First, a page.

nondollar

nondollar

(ˌnɒnˈdɒlə)
adj
(Banking & Finance) not involving the dollar
Collins English Dictionary – Complete and Unabridged, 12th Edition 2014 © HarperCollins Publishers 1991, 1994, 1998, 2000, 2003, 2006, 2007, 2009, 2011, 2014
References in periodicals archive ?
The Bretton Woods years became increasingly characterized by the evasion of capital controls, and the credibility of the system was undermined by a series of speculative attacks against nondollar currencies, and repeated parity adjustments against the dollar throughout the 1950s and 1960s.
That group has called for the introduction of a new international currency, the creation of credit mechanisms in local, nondollar currencies, and petroleum sales outside the petrodollar system.
Similarly, prohibiting state and Federal taxes on any precious metals used as a medium of exchange would enhance private citizens' ability to use nondollar contracts.
Within the same market, it may be worth using interest rates in other currencies since one can control for nondollar, nonliquidity factors, such as policies and risk.
With the resulting increased demand by yuan-asset holders for nondollar assets, the yuan's value would likely decline.
FIIs are preferring nondollar assets to the dollardenominated ones, with the confidence in the US economy waning," Thunuguntla said.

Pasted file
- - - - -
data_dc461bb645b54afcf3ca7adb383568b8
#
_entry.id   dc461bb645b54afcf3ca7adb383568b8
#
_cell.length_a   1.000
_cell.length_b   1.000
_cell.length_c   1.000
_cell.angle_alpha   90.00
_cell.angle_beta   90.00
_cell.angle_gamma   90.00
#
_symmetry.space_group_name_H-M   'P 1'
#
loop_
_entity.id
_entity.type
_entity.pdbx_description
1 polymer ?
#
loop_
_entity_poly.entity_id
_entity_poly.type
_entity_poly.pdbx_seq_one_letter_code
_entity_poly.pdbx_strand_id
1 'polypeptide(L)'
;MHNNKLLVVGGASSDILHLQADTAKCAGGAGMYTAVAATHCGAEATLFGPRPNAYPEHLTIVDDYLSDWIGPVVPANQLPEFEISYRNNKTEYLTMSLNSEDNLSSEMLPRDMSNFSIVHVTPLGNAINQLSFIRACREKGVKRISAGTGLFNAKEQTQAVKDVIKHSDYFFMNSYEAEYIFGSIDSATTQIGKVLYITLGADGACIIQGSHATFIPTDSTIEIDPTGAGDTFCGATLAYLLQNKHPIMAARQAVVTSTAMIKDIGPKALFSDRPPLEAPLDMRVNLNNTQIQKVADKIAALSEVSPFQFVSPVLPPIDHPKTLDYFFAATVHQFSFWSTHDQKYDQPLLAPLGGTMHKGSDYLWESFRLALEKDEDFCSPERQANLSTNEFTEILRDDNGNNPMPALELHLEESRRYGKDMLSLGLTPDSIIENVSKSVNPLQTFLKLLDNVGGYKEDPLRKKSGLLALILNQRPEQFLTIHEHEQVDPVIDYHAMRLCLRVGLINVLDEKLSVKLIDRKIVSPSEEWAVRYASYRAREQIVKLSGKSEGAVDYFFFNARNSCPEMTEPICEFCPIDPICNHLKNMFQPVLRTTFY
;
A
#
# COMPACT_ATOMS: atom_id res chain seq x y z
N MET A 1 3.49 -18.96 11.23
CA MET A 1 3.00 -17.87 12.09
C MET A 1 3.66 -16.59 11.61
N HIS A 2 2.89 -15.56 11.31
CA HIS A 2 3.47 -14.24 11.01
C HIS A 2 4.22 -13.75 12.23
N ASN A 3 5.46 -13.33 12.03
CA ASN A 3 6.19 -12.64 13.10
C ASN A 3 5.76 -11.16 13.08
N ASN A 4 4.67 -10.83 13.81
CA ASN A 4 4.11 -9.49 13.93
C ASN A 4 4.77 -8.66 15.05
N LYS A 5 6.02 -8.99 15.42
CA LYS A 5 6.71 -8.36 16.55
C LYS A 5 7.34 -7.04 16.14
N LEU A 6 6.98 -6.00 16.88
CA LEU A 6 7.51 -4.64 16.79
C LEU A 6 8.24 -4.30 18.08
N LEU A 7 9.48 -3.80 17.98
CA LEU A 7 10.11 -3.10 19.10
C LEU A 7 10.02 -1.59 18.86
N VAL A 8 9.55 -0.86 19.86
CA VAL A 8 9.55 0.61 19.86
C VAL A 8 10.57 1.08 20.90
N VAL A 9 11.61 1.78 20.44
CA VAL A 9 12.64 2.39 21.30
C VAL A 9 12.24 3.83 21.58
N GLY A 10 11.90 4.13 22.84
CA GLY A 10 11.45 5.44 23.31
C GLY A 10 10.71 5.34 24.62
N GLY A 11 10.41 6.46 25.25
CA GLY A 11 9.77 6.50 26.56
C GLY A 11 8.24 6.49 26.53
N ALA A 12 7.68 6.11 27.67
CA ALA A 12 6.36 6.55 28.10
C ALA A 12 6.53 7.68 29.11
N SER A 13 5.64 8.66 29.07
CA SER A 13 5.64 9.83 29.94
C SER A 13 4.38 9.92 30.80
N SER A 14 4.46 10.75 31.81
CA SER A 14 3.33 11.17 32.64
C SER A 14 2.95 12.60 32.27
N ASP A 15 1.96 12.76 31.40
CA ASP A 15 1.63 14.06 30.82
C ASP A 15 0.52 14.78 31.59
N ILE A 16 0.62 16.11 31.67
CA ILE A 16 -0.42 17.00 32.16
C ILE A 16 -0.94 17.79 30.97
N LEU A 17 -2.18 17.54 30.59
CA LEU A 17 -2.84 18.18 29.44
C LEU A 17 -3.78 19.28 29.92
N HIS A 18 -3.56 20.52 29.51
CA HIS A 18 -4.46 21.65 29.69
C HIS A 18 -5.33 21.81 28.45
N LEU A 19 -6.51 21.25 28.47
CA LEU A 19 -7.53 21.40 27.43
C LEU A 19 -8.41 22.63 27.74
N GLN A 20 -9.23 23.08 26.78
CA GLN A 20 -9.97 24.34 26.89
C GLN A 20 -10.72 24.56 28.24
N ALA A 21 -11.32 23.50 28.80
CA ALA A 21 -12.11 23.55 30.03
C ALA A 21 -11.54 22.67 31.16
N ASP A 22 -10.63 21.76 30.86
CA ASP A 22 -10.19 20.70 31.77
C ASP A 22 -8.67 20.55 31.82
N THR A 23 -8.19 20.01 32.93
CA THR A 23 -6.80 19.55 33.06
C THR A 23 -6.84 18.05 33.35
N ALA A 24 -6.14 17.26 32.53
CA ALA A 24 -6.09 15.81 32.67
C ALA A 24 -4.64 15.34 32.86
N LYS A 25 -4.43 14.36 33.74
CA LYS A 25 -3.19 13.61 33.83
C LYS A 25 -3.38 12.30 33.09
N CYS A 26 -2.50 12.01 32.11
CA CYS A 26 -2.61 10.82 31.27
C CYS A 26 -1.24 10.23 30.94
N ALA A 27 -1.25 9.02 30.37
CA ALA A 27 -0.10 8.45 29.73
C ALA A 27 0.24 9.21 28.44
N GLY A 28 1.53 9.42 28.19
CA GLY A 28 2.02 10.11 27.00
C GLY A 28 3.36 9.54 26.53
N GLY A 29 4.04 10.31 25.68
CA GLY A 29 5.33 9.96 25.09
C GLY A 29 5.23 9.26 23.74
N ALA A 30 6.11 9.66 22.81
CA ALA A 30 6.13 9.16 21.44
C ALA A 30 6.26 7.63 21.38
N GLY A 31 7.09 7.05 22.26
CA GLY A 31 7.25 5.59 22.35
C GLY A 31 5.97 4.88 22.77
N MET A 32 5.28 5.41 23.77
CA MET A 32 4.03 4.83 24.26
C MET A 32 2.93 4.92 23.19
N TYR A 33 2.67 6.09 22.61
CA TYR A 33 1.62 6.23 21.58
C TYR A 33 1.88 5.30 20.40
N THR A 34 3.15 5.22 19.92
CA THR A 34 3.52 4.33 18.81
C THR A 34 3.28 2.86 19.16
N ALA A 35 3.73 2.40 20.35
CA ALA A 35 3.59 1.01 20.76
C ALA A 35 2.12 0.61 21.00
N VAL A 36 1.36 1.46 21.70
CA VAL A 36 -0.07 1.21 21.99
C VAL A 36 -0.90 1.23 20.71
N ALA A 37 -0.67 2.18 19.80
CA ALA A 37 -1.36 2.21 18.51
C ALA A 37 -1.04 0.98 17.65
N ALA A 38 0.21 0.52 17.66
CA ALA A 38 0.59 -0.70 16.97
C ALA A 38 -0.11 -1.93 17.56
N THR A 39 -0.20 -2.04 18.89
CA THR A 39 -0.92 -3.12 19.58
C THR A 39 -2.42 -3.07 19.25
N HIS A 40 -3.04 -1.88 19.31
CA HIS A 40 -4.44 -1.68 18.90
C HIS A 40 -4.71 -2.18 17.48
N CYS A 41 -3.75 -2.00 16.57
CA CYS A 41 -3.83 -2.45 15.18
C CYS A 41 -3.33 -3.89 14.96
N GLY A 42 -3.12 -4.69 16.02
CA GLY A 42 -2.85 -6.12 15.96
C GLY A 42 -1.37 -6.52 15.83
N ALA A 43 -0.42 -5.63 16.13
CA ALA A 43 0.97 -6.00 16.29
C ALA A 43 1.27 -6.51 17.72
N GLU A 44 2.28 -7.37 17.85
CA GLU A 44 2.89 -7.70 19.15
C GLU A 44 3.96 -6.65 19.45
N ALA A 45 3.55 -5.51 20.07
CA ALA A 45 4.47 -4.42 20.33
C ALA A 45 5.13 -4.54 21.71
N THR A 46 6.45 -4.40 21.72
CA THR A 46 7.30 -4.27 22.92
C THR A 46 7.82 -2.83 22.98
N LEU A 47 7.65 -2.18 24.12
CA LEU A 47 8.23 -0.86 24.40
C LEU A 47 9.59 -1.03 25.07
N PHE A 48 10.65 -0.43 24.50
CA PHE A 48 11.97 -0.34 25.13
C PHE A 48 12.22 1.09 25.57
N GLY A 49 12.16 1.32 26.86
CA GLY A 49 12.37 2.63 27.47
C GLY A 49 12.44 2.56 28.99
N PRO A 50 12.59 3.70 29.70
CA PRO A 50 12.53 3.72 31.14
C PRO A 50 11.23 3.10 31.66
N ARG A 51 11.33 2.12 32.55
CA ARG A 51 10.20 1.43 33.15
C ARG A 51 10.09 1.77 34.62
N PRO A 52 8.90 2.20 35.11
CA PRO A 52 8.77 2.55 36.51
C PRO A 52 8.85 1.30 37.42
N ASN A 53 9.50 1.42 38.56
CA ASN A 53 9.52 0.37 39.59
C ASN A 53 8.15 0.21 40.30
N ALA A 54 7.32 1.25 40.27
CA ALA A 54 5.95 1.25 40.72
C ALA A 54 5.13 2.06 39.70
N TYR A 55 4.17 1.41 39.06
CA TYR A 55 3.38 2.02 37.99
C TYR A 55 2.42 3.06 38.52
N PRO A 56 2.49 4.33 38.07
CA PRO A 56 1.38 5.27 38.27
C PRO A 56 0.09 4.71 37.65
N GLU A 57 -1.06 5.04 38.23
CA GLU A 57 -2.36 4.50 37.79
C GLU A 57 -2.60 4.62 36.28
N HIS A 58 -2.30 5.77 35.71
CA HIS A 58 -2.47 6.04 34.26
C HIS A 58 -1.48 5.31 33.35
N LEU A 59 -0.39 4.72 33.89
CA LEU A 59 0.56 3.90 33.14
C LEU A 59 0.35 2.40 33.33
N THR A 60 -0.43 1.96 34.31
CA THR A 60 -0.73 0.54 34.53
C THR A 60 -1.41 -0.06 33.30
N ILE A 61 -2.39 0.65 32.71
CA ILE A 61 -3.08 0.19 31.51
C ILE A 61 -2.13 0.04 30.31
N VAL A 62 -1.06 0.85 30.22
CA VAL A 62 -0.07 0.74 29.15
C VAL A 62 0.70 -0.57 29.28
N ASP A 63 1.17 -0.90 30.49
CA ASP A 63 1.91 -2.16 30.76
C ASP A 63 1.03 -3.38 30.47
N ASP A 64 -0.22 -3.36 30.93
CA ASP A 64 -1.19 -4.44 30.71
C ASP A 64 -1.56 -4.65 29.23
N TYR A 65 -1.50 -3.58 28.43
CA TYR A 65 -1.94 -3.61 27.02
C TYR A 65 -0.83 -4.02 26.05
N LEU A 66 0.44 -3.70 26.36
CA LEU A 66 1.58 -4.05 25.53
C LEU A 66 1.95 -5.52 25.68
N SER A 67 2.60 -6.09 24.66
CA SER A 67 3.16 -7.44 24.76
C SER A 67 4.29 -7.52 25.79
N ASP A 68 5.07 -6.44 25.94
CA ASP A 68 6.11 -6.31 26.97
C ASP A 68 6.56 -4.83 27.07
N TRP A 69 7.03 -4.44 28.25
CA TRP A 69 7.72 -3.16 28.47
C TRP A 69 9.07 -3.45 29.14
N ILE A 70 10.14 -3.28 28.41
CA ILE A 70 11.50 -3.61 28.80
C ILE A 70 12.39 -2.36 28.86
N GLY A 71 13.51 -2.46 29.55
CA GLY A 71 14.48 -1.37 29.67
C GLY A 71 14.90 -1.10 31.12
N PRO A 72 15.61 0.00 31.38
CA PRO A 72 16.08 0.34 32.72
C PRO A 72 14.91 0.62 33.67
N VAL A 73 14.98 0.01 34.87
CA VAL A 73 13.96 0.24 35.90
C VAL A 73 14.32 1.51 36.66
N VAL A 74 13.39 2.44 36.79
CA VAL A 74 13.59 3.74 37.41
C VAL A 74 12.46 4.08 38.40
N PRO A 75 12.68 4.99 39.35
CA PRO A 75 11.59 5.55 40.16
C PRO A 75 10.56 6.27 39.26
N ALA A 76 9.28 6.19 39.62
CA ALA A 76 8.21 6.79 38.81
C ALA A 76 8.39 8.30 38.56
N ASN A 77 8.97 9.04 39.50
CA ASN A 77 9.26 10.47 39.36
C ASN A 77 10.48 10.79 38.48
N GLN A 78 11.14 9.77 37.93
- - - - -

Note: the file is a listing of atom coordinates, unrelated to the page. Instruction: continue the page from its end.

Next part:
But as this overall global risk aversion has ebbed, the risk calculus has turned and the dollar itself has become more dangerous to hold than nondollar investments.
Those nondollar international transactions do not go through the United States.
dollars, less expensive (16) in nondollar countries, encouraging their
banks' liabilities payable in foreign currencies increased $120.4 billion to $279.2 billion, reflecting a sharp increase in short-term loans and some nondollar deposits.
The way in which the depreciating dollar is supposed to impact upon Saudi inflation is through the cost of imports from nondollar currency countries--mainly Europe--which represent 25% of the kingdom's total imports.
Producers also point to a decline in the value of the US dollar which makes a dollar-denominated oil price rise less painful in nondollar economies and devalues Opec's purchasing power.